In Honor of Our Beloved Prophet (s)

An Explanation of the Dubai Fatwa

Every year at this time, Muslims around the globe commemorate with profound love and abounding joy the birthday of our Beloved Prophet Muhammad (s) . In keeping with Allah’s (swt) Way, His Sunna of recollecting the birthdays of the prophets as special events in the history of mankind, Muslims have found unique Islamic forms of worship to express their joy, their gratitude and their connection to the birth of the Master of Humankind and Jinn, Sayiddina Muhammad al-Mustafa (s).

His greatness reflects the Greatness of His Creator, and his purity outshone that of angels, mankind and spiritual beings. His advent on this earthly sphere was accompanied by extraordinary signs and miraculous occurrences, harbingers of the inestimable effect our perfect leader, the Prophet of Islam r, the Guide of the believers, was to have on history.

Mawlid: Independence Day of the Muslim Nation

Prophet Muhammad, peace be upon him and on his family and companions, is our hero, nay––our superhero! The people of each Muslim country rejoice in having achieved freedom from the colonialists who once held them in chains, considering their independence day the birth of their nation––a national holiday. In any Muslim country the emphasis on this is so strong, that every child has memorized the date of independence and the events associated with it. The anniversary of that day represents their liberation from imperialism and having assumed their new identity as a young nation.

On that holiday, flags fly on every street, the portrait of the “Father of the Nation” is prominently displayed everywhere, names of founding heroes and their stories are broadcast throughout the month, week and day. Everywhere the birth of a nation is commemorated by means of dazzling displays, parades, lights, decorations, fireworks, and military processions, as in America on the 4th of July. Subhanallah, no objections are made to the commemoration of Muslim national holidays.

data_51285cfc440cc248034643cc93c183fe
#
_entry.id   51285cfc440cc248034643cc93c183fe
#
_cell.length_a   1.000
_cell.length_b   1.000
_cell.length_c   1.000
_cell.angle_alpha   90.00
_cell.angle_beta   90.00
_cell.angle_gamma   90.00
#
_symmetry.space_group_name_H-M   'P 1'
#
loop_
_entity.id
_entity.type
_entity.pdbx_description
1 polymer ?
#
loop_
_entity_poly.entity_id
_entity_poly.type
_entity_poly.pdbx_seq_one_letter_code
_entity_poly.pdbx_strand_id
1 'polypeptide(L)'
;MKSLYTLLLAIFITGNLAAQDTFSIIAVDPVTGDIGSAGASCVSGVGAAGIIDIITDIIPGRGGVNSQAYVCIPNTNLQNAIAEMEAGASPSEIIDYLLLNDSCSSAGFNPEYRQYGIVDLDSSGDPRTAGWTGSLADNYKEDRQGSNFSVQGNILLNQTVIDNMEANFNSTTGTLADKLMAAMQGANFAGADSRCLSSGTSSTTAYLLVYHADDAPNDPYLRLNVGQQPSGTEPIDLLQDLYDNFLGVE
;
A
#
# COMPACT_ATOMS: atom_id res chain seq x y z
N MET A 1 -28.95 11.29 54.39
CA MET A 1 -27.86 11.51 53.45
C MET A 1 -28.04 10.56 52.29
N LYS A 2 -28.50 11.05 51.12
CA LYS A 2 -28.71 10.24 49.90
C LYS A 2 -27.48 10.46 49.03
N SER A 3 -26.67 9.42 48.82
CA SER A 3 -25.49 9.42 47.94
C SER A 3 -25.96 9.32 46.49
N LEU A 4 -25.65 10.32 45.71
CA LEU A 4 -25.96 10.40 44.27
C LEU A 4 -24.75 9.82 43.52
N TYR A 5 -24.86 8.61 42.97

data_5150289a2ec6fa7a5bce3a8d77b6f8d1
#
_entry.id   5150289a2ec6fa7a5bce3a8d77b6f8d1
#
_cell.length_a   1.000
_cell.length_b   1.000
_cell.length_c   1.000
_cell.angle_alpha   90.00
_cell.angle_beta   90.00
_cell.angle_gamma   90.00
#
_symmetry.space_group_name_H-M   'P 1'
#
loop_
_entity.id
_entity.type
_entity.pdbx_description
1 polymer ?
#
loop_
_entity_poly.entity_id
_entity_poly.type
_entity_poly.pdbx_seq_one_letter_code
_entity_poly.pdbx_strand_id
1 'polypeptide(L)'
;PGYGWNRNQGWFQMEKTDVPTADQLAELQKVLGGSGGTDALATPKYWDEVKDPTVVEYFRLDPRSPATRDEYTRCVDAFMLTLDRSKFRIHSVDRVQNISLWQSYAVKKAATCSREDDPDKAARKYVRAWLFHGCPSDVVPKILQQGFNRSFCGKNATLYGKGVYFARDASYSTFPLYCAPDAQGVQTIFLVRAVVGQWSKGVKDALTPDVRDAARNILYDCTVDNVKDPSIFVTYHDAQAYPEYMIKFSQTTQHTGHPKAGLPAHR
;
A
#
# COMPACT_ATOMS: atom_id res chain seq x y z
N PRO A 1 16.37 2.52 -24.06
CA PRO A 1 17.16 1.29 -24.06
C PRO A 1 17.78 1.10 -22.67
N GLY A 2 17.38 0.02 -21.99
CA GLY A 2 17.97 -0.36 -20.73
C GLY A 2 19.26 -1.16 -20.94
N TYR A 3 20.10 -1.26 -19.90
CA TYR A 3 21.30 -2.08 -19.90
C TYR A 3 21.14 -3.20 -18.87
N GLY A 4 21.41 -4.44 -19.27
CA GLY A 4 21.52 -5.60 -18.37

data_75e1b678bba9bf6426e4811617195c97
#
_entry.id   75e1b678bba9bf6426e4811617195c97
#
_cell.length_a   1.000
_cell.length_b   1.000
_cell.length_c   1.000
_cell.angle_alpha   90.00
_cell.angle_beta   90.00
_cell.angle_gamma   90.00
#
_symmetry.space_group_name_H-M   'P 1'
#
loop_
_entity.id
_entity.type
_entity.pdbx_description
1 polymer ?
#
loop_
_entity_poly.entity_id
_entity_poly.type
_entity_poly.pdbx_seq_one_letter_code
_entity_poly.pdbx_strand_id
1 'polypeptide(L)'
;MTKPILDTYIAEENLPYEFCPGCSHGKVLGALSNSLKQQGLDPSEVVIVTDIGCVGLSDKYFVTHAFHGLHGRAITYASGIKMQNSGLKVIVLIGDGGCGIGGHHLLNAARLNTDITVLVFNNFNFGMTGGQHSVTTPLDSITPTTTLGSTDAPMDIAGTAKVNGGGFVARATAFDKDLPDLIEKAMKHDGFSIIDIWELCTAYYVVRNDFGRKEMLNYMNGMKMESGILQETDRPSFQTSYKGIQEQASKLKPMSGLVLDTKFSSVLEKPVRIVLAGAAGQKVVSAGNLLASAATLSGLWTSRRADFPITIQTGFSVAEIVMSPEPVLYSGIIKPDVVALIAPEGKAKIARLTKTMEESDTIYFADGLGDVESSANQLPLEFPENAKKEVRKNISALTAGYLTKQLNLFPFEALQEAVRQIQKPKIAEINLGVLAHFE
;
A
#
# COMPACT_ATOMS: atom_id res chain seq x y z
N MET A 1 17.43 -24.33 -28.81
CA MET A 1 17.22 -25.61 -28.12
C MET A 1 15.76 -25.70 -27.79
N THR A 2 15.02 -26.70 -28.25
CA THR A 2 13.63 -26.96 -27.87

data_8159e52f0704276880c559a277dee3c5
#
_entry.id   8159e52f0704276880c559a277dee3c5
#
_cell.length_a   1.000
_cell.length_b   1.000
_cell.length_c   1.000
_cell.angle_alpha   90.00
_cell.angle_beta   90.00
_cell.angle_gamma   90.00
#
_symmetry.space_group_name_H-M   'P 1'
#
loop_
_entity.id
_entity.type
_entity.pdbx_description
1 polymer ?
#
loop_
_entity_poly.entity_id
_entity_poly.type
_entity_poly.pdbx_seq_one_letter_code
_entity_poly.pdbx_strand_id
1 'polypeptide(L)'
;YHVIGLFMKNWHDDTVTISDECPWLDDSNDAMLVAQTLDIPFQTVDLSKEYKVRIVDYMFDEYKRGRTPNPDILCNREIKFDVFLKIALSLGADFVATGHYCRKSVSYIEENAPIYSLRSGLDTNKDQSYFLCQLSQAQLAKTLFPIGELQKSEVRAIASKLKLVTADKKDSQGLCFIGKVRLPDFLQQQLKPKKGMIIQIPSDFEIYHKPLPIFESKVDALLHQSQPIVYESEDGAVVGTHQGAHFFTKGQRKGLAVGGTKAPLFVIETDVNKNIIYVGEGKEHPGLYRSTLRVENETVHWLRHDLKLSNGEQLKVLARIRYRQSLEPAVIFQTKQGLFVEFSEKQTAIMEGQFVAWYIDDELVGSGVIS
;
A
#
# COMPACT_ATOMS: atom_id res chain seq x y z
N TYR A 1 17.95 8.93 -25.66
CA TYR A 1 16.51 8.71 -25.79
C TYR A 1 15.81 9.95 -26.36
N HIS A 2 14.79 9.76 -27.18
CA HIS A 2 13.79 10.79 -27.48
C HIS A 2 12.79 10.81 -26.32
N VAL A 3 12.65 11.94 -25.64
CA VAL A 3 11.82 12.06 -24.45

Therefore, does it not behoove the Muslims to commemorate the one who brought us independence from other than Allah (swt), who took us from unbelief to faith, from idolatry to monotheism, founded our Nation and gave us our identity as Muslims? He gave us more than a nation––he gave us an ummah!

Why not rejoice in that event—remember his greatness, his courage, his leadership—and thank Allah (swt) for that day He favored and honored us to be of the Nation of Muhammad (s) ? As the Best Nation on earth, will we not enter Paradise first for the greatness of our prophet?

Annual Global Mawlid Conference

To further this discussion, it becomes essential to understand the difference between halal and haram, and the real meaning of innovation.

As Islam progressed in America, many Islamic organizations sprang up, dedicated to reviving and supporting the spirit of Islam. All these organizations hold annual Islamic conventions and conferences. No one would deny these gatherings are rewarded by Allah (swt), because they bring Muslims together to worship Allah (swt) in congregation in many ways: praying, studying Qur’an and hadith, studying fiqh, seerah, tafsir, Islamic science, Islamic applications of secular science, Islamic politics and so on, invoking Allah (swt)n a gathering, introducing families to one other, increasing brotherly ties, and soliciting donations for building mosques, schools and Islamic institutions.

Most Islamic organizations hold their annual conference on the same day every year. Usually this day is a national holiday, such as Independence Day, Labor Day, Thanksgiving—even Christmas. The dates these conferences are held on are so well-established that every American Muslim knows which national holiday is the day of the annual conference of each particular Islamic organization.

Not only is it ironic that the day is emphasized, but that the day emphasized is not an Islamic holiday! Most dangerous is that our youth attend such conferences in a hotel on Christmas where they are exposed to large, glamorous parties which promote drinking, dancing and other haram behavior. Yet attendees are often those who insist that to honor Mawlid on the 12th of Rabi’ al-Awwal leads to harm.

If Islamic gatherings can be held on the same secular or Christian holiday every year and Muslims will be rewarded for attending them, why not emphasize a particular day for communal supererogatory worship to commemorate the Mawlid of the Prophet (s)?

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